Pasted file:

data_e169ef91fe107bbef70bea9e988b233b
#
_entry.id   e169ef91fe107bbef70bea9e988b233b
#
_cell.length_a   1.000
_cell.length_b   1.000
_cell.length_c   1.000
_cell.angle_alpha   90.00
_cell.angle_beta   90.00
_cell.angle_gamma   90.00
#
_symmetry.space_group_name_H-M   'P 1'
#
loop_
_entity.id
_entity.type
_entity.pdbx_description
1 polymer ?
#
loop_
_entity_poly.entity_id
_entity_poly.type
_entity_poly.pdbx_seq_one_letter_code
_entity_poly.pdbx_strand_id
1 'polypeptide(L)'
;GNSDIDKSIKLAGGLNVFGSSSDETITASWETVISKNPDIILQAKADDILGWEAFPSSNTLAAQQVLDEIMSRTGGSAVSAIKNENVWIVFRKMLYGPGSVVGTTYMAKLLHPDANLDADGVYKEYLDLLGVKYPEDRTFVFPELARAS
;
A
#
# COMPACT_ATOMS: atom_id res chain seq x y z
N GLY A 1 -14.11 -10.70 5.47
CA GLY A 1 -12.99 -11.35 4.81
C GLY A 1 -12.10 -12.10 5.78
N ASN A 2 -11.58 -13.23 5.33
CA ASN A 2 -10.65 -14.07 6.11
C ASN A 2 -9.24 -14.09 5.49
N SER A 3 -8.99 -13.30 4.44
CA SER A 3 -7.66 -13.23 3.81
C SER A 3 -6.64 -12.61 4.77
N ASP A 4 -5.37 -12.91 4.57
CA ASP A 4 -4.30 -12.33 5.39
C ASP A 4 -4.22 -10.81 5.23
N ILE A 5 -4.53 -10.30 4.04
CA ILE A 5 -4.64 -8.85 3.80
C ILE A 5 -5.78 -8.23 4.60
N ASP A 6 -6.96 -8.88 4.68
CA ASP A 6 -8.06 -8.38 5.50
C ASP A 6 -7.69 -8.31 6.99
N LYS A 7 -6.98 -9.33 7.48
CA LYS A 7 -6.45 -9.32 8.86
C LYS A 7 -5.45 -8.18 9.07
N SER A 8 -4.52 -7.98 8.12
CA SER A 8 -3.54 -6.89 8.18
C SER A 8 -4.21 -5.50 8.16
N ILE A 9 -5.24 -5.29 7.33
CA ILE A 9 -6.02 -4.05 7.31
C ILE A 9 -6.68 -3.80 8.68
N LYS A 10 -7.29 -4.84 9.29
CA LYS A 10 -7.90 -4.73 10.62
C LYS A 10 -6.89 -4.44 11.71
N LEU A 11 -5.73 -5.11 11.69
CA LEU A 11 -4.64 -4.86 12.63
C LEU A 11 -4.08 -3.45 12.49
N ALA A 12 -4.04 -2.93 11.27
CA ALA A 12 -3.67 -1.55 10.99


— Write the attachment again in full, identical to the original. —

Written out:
data_e169ef91fe107bbef70bea9e988b233b
#
_entry.id   e169ef91fe107bbef70bea9e988b233b
#
_cell.length_a   1.000
_cell.length_b   1.000
_cell.length_c   1.000
_cell.angle_alpha   90.00
_cell.angle_beta   90.00
_cell.angle_gamma   90.00
#
_symmetry.space_group_name_H-M   'P 1'
#
loop_
_entity.id
_entity.type
_entity.pdbx_description
1 polymer ?
#
loop_
_entity_poly.entity_id
_entity_poly.type
_entity_poly.pdbx_seq_one_letter_code
_entity_poly.pdbx_strand_id
1 'polypeptide(L)'
;GNSDIDKSIKLAGGLNVFGSSSDETITASWETVISKNPDIILQAKADDILGWEAFPSSNTLAAQQVLDEIMSRTGGSAVSAIKNENVWIVFRKMLYGPGSVVGTTYMAKLLHPDANLDADGVYKEYLDLLGVKYPEDRTFVFPELARAS
;
A
#
# COMPACT_ATOMS: atom_id res chain seq x y z
N GLY A 1 -14.11 -10.70 5.47
CA GLY A 1 -12.99 -11.35 4.81
C GLY A 1 -12.10 -12.10 5.78
N ASN A 2 -11.58 -13.23 5.33
CA ASN A 2 -10.65 -14.07 6.11
C ASN A 2 -9.24 -14.09 5.49
N SER A 3 -8.99 -13.30 4.44
CA SER A 3 -7.66 -13.23 3.81
C SER A 3 -6.64 -12.61 4.77
N ASP A 4 -5.37 -12.91 4.57
CA ASP A 4 -4.30 -12.33 5.39
C ASP A 4 -4.22 -10.81 5.23
N ILE A 5 -4.53 -10.30 4.04
CA ILE A 5 -4.64 -8.85 3.80
C ILE A 5 -5.78 -8.23 4.60
N ASP A 6 -6.96 -8.88 4.68
CA ASP A 6 -8.06 -8.38 5.50
C ASP A 6 -7.69 -8.31 6.99
N LYS A 7 -6.98 -9.33 7.48
CA LYS A 7 -6.45 -9.32 8.86
C LYS A 7 -5.45 -8.18 9.07
N SER A 8 -4.52 -7.98 8.12
CA SER A 8 -3.54 -6.89 8.18
C SER A 8 -4.21 -5.50 8.16
N ILE A 9 -5.24 -5.29 7.33
CA ILE A 9 -6.02 -4.05 7.31
C ILE A 9 -6.68 -3.80 8.68
N LYS A 10 -7.29 -4.84 9.29
CA LYS A 10 -7.90 -4.73 10.62
C LYS A 10 -6.89 -4.44 11.71
N LEU A 11 -5.73 -5.11 11.69
CA LEU A 11 -4.64 -4.86 12.63
C LEU A 11 -4.08 -3.45 12.49
N ALA A 12 -4.04 -2.93 11.27
CA ALA A 12 -3.67 -1.55 10.99